Escape Rooms Have Totally Gone Mainstream In Australia

This weekend I did an escape room in Parramatta.

In Parramatta.

I live in Parramatta and I was as shocked as you. I thought a regular night out in Parra involved going to watch the Eels and getting paraletic in the RSL up the road.

(I kid, I love Parramatta. It has some absolutely bitching restuarants)

But I don't think it's a stretch: when you think 'night out with friends in Parramatta' you're not thinking 'nerd pursuits', you're not thinking 'escape rooms'. The fact there's now an escape room is Parramatta, it's confirmed something I've been thinking for a long time: escape rooms have gone mainstream. They've gone mainstream in a really big way.

My wife is a decent canary in the coal mine for this stuff. A few months ago she asked me about escape rooms. "This sounds fun," she had said. "We should do one together."

My wife is not a 'nerd'. My wife watches The Block. She barely plays video games and when she does it's mostly a result of brute force on my part. Her asking about escape rooms. That's a big deal.

Then, a month ago, we had a bunch of friends over. Another couple: "we really want to try one of those escape rooms".

Again: not a nerdy couple. Not the type of friends you might associate with that type of pursuit. Something is going on here and I have no idea what.

So, this Friday I decided to book a room for myself and that couple — at the Labyrinth Escape Room in Parramatta. Then, for some reason, the news got out among some common friends. Within an hour I had gotten so many messages from those friends that I had to literally book out both rooms. I then had turn some of my friends away because too many people wanted to come along.

I had a blast, predictably. Escape rooms are an incredible amount of fun, and of the three I've done, Labyrinth was up there with the best. Both teams completed their respective room, both teams were chattering like hyped up buzzards, all of us wanted to come back. We talked about booking out the rooms the very next week (to try other room).

But I was curious. What were some of the other escape rooms like? Should I give them a try? I'd done a couple in Sydney — the Enigma Room and Mission — as team building exercise alongside the Gizmodo and Lifehacker teams. But after a quick google search I was blown away by just how many escape rooms had popped up in Sydney over the last couple of years.

There's The Mystery Puzzle, Room Escape, Escape Hunt, Strike Escape Rooms, Break The Code, CT Adventure alongside Labyrinth, The Enigma Room and Mission. One quick Google, minimal effort. No asking around, no shout out on social media, nothing. A Google search.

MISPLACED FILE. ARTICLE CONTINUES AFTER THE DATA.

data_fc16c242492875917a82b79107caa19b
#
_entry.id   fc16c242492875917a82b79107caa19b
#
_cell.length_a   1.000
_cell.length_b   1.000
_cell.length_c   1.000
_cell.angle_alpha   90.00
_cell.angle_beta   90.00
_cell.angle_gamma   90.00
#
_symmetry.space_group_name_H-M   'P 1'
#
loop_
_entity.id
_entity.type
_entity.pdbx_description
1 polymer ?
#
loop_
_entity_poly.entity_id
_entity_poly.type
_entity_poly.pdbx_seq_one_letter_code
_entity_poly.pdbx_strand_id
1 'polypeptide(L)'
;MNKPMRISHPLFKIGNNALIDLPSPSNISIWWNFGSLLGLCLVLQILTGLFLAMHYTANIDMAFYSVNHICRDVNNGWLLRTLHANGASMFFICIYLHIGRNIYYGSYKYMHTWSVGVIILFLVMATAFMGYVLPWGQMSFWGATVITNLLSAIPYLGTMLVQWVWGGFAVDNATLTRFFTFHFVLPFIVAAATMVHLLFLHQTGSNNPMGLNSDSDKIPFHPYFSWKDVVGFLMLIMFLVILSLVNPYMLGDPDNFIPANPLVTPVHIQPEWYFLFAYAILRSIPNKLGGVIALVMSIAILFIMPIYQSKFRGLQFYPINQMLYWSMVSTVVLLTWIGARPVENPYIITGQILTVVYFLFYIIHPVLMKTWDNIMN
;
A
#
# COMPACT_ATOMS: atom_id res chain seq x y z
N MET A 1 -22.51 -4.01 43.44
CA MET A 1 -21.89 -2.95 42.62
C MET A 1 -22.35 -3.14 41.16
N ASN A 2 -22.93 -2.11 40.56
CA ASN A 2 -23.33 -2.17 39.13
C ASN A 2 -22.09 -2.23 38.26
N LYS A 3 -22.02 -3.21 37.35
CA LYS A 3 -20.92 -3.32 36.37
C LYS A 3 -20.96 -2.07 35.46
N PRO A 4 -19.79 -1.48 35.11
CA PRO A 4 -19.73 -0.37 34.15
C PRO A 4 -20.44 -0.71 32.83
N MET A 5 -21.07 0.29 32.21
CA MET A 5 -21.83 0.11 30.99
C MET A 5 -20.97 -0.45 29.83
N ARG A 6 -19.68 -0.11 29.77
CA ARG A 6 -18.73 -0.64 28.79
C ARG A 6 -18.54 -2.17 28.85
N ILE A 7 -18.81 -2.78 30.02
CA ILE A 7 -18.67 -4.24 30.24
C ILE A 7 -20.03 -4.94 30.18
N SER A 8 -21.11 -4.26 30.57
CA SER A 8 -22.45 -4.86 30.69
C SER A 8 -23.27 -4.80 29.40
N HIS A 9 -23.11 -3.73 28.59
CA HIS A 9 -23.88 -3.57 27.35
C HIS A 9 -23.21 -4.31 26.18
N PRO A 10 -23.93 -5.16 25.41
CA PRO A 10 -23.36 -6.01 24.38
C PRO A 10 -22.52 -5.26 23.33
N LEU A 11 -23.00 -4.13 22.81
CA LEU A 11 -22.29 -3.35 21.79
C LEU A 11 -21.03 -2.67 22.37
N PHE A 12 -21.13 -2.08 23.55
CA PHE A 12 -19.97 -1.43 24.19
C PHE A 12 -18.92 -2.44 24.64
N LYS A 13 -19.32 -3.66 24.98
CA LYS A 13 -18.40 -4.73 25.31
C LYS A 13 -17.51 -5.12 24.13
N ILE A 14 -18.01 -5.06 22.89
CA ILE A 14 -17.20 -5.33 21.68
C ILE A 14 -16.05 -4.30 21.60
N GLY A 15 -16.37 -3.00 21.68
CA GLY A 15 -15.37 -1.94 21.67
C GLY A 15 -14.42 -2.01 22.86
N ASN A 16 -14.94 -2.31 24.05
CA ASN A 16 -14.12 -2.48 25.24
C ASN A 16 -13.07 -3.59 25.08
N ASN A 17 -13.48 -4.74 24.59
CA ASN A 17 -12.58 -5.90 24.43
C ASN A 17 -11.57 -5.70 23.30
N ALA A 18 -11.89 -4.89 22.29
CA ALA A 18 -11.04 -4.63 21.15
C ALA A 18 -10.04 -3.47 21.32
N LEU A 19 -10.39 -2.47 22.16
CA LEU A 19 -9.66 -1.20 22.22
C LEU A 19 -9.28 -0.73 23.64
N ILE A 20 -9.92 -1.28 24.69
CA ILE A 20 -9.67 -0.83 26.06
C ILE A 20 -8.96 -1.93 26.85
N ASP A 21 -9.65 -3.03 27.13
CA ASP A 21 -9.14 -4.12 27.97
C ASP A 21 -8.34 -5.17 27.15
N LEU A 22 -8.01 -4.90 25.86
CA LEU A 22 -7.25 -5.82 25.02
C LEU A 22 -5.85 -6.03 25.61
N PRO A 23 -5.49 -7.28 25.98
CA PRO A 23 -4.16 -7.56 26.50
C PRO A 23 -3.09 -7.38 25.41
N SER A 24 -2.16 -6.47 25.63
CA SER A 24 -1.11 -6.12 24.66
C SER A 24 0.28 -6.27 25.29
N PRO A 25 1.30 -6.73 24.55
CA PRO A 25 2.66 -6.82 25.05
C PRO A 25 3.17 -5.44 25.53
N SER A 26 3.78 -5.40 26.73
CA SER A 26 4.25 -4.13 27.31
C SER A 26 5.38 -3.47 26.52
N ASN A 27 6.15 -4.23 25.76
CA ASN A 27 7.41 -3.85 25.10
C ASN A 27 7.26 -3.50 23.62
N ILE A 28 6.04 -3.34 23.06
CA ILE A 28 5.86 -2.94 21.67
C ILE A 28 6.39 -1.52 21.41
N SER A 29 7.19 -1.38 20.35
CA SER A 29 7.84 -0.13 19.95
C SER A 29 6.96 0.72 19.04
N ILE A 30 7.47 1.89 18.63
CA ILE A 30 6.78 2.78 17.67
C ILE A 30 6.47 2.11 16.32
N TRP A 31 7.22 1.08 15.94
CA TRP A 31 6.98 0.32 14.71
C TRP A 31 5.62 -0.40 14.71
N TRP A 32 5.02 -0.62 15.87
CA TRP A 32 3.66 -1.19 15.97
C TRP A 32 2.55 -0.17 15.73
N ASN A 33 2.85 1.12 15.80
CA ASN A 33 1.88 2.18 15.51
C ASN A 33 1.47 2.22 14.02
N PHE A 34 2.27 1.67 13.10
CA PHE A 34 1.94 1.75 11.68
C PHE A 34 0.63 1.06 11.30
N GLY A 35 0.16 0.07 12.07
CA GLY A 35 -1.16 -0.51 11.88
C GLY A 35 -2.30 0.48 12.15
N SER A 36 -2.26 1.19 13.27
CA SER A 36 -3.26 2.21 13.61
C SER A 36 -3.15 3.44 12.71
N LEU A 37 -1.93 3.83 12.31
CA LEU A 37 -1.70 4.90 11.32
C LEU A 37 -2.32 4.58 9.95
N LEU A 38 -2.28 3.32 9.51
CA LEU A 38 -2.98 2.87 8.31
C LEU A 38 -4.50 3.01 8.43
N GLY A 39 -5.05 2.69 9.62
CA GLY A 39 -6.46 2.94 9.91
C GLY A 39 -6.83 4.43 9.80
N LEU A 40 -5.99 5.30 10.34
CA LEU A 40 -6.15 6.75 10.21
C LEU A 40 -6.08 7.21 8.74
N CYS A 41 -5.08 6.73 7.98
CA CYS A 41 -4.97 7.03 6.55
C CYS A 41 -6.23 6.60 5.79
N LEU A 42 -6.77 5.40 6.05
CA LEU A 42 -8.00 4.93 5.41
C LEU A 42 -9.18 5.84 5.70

These things are everywhere.

I wonder why. Why now? Is it a result of the tightened lock out laws in Sydney? Is it a sign of geek culture going mainstream? Was it that one Big Bang Theory episode where Leonard and the gang solved the puzzles way too fast? It's hard to tell. Either way, everyone seems to be talking about escape rooms.

It feels like a good thing. Well designed escape rooms are marvelous, they bring people together, allow them to share a night out of the ordinary. It's not going out for dinner, it's not going to the cinema, or heading to the pub to get blitzed. It's not even a board game night — it's a night that requires zero prior knowledge or expertise. No need to understand a complicated set of rules. Escape rooms are a lot of things rolled into one: game mechanics, set design, and drama combine to create a unique experience that you'll never forget — particularly if you do it with the right group of people.

I just hope it's not some sort of weird fad. I remember walking down Church Street on a busy Saturday night two or three years ago. I spotted a Frozen Yoghurt bar, then another, then another. I distinctly remember saying to myself, "Frozen Yoghurt... in Parramatta?"

All those places are closed down now. Most of them are fancy burger joints.

Hopefully escape rooms have a longer shelf life.


    Man, haven't been to parra in aaaaages. In high school, the Westfield was THE place to be...

    This bitch is dissing Parra? Let's get the boys and beat jump him.

      Mate, Parra matters.

      I've been living there for like six years!

      Be all like 'uz cunt

      Or ooz?


      You know, that punching sound dipshits make

        ootz :P i can't beleive i even got that reference lol

    @markserrels The best one I've done in Sydney is right around the corner from your office (I think). PaniqRoom in The Rocks. Highly recommended - we did a bunker-style one, but apparently their other one has each participant locked in individual cells, and I reeeeeally want to go back and try that one.

    I've done a few - the ones at Strike Bowling on King Street Wharf are ok, but nothing to write home about.

    Last edited 14/03/16 2:17 pm

      My strike bowling has three of them. I was going to do one for my birthday, but a lot of people weren't interested. I would still like to do it, even though I was awful at the red room and blue room flash games